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Figure 81. Design layout of far-side jughandle. Drawing. The drawing shows a four-lane divided major street with a median. A loop ramp and bypass lane occupy one quadrant of the intersection. Traffic intending to turn left from the major street onto the minor street pass through the intersection, turn right onto the loop ramp, join the minor street, and pass through the intersection traveling on the minor street. Labeled dimensions include a ramp radius of 22.5 meters (75 feet) minimum, 27 meters (90 feet) desirable; a distance on the minor street of 30 meters (100 feet) minimum between where the loop ramp joins the minor street and the intersection with the major street; and tangent sections on the bypass lane as needed for superelevation transition (no access permitted).

Return to Figure 81

Figure 82. Example of jughandle and associated signing. Photo. The picture shows a jughandle exiting to the right in advance of a signalized intersection. White-hatched pavement markings are used in the gore area of the jughandle ramp to delineate through movements from right-turn movements. A white-on-green sign in the gore area of the ramp indicates "Carmen ave" in uppercase letters with an arrow pointing to the upper right. Below it, a black-on-white sign indicates "all turns" in uppercase letters with an arrow pointing to the upper right.

Figure 83. Signal phasing of a jughandle intersection. Diagram. Two phasing options are shown for a jughandle intersection. The first shows a two-phase signal with major street through movements (without left-turn movements) followed by minor street movements (left turns are permissive). The second option shows a three-phase signal where the minor street left-turn movements are protected and occur in advance of the minor street through movements.

Figure 84. Conflict point diagram for a four-leg intersection with two jughandles. Diagram. The diagram shows that this road configuration has 18 conflict points. Five occur at each of the two jughandles (one crossing, two merging, and two diverging), and eight occur in the intersection (four crossing, two merging, and two diverging).

Figure 85. Diagram of a median U-turn crossover from the main line. Diagram. The intersection diagram shows a four-lane divided east/west major street with a wide median and a four-lane north/south minor street with right-turn lanes and a narrow median. Two median U-turn crossovers on the major street eliminate left turns at intersections and move them to median crossovers beyond the intersection.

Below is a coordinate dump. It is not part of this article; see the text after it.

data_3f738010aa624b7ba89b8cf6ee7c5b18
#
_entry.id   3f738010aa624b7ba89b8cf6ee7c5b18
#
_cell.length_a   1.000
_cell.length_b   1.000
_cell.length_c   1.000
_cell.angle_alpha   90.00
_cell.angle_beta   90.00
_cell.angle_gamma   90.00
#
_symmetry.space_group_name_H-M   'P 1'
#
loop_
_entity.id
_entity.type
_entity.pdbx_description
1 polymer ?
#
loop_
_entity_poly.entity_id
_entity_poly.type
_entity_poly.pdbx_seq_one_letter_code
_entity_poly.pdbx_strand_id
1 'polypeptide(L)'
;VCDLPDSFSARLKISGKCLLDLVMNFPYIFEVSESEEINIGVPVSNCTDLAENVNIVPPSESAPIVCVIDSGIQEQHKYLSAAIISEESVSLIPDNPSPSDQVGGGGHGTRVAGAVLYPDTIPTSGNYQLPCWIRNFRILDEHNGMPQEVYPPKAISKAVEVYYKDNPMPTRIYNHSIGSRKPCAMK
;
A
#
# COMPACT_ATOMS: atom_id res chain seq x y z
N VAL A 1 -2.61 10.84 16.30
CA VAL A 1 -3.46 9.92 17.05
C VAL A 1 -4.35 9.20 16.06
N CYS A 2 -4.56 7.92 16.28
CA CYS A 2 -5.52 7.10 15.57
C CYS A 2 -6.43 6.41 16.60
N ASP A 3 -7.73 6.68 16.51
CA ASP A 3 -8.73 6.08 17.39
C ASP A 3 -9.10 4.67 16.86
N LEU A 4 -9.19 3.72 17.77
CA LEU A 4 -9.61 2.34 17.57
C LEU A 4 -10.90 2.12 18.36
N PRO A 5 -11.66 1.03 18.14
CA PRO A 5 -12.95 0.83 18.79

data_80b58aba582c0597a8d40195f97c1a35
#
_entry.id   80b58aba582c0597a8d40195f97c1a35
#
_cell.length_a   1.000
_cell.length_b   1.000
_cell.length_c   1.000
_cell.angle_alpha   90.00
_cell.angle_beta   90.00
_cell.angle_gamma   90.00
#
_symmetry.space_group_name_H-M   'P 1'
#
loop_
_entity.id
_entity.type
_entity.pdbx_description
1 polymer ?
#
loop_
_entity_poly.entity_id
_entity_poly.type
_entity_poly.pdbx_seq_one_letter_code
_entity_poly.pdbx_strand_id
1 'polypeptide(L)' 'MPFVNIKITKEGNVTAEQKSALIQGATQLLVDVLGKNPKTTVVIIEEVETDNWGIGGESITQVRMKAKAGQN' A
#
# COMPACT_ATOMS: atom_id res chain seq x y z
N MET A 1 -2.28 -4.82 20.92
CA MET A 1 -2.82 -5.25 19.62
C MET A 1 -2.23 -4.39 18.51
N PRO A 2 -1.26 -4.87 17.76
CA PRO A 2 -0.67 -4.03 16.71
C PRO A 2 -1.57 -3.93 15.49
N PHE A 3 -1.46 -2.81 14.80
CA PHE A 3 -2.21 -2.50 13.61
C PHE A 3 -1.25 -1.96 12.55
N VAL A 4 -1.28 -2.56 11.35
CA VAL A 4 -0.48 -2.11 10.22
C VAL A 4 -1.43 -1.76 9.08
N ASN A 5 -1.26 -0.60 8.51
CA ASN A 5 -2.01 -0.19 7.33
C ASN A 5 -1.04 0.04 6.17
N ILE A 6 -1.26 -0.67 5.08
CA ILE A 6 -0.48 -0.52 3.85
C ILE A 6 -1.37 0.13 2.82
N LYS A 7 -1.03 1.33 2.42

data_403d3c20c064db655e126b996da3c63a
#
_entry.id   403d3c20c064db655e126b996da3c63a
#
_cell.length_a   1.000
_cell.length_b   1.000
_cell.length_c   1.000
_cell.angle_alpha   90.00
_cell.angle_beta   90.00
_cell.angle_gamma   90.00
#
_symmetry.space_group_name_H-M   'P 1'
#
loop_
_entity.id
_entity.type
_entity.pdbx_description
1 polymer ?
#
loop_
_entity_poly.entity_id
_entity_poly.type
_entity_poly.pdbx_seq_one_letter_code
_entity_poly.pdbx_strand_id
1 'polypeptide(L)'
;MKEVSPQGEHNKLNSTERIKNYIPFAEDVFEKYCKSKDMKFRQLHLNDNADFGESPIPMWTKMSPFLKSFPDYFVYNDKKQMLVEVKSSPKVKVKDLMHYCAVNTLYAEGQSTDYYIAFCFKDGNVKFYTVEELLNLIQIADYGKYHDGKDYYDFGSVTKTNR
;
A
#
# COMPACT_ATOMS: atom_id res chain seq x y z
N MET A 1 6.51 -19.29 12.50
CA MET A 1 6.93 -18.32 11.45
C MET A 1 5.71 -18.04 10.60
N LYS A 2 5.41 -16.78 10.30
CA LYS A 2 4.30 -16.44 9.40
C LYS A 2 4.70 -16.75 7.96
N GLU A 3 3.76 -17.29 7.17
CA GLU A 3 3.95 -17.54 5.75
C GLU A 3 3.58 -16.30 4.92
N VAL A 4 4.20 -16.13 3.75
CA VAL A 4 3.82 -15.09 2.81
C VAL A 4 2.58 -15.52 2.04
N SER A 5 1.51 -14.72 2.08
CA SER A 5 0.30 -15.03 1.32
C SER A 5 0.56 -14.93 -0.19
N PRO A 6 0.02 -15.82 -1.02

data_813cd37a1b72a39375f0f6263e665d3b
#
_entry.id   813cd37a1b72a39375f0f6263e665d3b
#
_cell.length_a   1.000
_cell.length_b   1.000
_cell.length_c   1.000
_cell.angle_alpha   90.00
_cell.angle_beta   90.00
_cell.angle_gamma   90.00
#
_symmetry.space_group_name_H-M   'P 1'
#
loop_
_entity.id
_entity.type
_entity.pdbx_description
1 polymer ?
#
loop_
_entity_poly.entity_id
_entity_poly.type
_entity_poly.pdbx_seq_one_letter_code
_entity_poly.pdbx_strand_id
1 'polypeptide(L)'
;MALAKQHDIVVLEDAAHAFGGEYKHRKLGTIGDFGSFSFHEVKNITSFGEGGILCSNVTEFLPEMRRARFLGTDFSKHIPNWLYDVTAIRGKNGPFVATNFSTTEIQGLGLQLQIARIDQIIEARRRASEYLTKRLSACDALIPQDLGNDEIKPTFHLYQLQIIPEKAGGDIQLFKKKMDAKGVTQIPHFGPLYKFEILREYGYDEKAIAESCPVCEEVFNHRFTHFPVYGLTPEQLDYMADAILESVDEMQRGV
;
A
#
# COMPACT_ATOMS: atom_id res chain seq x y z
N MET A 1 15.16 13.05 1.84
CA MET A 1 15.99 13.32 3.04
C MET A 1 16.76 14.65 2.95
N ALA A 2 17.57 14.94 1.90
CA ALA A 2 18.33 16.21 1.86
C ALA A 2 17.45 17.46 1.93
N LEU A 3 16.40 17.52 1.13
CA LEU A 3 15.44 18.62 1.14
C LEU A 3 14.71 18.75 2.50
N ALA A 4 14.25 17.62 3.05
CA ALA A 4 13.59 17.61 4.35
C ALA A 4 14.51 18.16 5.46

Figure 86. Vehicular movements at a median U-turn intersection. Diagram. Major street traffic that desires to turn left at the intersection instead travels through the intersection, makes a median U-turn beyond the intersection, and turns right onto the minor street. Minor street traffic that desires to turn left at the intersection instead turns right, makes a median U-turn, and travels through the intersection on the major street.

Figure 87. Example of median U-turn signing in Michigan. Photo. The picture shows a direction sign in advance of a U-turn location. The through arrow points north to Business 96 (Larch Street). The U-turn arrow points south to Cedar Street.

Figure 88. Diagram of general placement of median U-turn crossover. Diagram. The diagram shows a median U-turn on one side of a major intersection. The note reads that the nose of the crossover must align with the center lane of the side street. Another arrow points to the intersection and mentions that the optimum directional crossover spacing for signal progression is 200 meters (660 feet) (plus or minus 30 meters (100 feet)) from a major intersection. Another note reads, "The number of crossovers per mile is determined by need." Generally, 200 meters (660 feet) spacing is used in urban areas, and 400 meters (1320 feet) spacing is used in rural areas.

Figure 89. Diagram of a median U-turn crossover from the main line with a narrow median. Diagram. The intersection shows four legs with four lanes of traffic and a turn lane. The medians are narrow, and the pavement is widened using jughandles to accommodate the turning radius of large vehicles making the U-turn.

Figure 90. Conflict diagram for a four-leg signalized intersection with median U-turns. Diagram. A median U-turn configured intersection has four crossing angle conflicts and 12 merging/diverging conflicts.

Figure 91. Diagram of a continuous flow intersection. Diagram. The figure depicts a continuous flow intersection. Left-turning vehicles cross over opposing traffic upstream of the intersection, travel on the left side of opposing traffic up to the intersection, and turn left without conflict from the opposing traffic. The figure provides several example dimensions: 107 meters (350 feet) of left-turn storage upstream of the crossover, a crossover length of 38 meters (125 feet), a distance between the crossover and the main intersection of 99 meters (325 feet), a right-turn storage length of 76 meters (250 feet), and a right-turn acceleration lane of 92 meters (300 feet).